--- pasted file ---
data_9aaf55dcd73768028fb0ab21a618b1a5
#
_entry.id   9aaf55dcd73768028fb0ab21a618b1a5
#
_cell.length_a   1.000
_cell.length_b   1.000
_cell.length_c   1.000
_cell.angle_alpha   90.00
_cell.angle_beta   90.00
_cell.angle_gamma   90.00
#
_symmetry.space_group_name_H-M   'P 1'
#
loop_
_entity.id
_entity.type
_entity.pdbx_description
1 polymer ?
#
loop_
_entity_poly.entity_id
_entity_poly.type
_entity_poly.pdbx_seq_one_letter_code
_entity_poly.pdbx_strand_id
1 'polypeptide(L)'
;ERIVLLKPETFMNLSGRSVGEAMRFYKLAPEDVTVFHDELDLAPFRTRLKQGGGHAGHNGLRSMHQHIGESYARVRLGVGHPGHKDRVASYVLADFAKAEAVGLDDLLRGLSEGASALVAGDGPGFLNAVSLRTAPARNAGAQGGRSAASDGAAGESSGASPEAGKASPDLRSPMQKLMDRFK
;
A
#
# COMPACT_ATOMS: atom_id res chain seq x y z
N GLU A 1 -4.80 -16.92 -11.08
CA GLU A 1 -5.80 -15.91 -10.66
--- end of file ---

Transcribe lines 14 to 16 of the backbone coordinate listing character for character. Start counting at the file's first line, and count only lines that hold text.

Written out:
loop_
_entity.id
_entity.type